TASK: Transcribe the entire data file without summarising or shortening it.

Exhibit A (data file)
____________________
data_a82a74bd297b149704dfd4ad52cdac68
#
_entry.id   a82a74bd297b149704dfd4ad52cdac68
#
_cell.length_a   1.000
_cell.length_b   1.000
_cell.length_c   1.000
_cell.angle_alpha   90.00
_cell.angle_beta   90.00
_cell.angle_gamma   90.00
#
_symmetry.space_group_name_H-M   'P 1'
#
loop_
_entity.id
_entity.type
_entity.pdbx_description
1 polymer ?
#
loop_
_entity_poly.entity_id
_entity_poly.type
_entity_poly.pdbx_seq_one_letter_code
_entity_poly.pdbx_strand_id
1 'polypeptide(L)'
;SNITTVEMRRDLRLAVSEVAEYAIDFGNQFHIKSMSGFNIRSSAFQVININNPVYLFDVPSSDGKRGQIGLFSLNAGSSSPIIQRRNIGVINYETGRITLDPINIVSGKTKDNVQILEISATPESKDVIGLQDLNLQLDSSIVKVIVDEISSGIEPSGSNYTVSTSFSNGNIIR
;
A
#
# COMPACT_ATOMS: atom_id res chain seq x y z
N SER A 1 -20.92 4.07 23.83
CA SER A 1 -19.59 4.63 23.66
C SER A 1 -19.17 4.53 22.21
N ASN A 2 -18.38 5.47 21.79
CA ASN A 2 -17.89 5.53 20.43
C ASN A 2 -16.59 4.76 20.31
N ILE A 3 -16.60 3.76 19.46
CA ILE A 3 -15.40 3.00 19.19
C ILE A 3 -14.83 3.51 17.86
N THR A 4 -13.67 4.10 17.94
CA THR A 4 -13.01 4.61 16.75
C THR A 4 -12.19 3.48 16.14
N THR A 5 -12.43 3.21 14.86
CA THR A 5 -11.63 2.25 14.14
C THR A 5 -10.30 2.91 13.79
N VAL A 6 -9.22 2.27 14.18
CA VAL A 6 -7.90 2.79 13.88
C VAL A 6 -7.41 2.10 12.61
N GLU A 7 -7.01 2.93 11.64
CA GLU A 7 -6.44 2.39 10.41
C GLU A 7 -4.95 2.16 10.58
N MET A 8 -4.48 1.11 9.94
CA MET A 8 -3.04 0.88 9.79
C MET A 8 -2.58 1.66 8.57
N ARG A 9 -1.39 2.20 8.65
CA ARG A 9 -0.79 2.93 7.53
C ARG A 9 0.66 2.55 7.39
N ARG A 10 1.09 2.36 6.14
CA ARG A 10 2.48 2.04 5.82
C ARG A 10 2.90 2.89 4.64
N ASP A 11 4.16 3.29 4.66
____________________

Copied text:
data_a82a74bd297b149704dfd4ad52cdac68
#
_entry.id   a82a74bd297b149704dfd4ad52cdac68
#
_cell.length_a   1.000
_cell.length_b   1.000
_cell.length_c   1.000
_cell.angle_alpha   90.00
_cell.angle_beta   90.00
_cell.angle_gamma   90.00
#
_symmetry.space_group_name_H-M   'P 1'
#
loop_
_entity.id
_entity.type
_entity.pdbx_description
1 polymer ?
#
loop_
_entity_poly.entity_id
_entity_poly.type
_entity_poly.pdbx_seq_one_letter_code
_entity_poly.pdbx_strand_id
1 'polypeptide(L)'
;SNITTVEMRRDLRLAVSEVAEYAIDFGNQFHIKSMSGFNIRSSAFQVININNPVYLFDVPSSDGKRGQIGLFSLNAGSSSPIIQRRNIGVINYETGRITLDPINIVSGKTKDNVQILEISATPESKDVIGLQDLNLQLDSSIVKVIVDEISSGIEPSGSNYTVSTSFSNGNIIR
;
A
#
# COMPACT_ATOMS: atom_id res chain seq x y z
N SER A 1 -20.92 4.07 23.83
CA SER A 1 -19.59 4.63 23.66
C SER A 1 -19.17 4.53 22.21
N ASN A 2 -18.38 5.47 21.79
CA ASN A 2 -17.89 5.53 20.43
C ASN A 2 -16.59 4.76 20.31
N ILE A 3 -16.60 3.76 19.46
CA ILE A 3 -15.40 3.00 19.19
C ILE A 3 -14.83 3.51 17.86
N THR A 4 -13.67 4.10 17.94
CA THR A 4 -13.01 4.61 16.75
C THR A 4 -12.19 3.48 16.14
N THR A 5 -12.43 3.21 14.86
CA THR A 5 -11.63 2.25 14.14
C THR A 5 -10.30 2.91 13.79
N VAL A 6 -9.22 2.27 14.18
CA VAL A 6 -7.90 2.79 13.88
C VAL A 6 -7.41 2.10 12.61
N GLU A 7 -7.01 2.93 11.64
CA GLU A 7 -6.44 2.39 10.41
C GLU A 7 -4.95 2.16 10.58
N MET A 8 -4.48 1.11 9.94
CA MET A 8 -3.04 0.88 9.79
C MET A 8 -2.58 1.66 8.57
N ARG A 9 -1.39 2.20 8.65
CA ARG A 9 -0.79 2.93 7.53
C ARG A 9 0.66 2.55 7.39
N ARG A 10 1.09 2.36 6.14
CA ARG A 10 2.48 2.04 5.82
C ARG A 10 2.90 2.89 4.64
N ASP A 11 4.16 3.29 4.66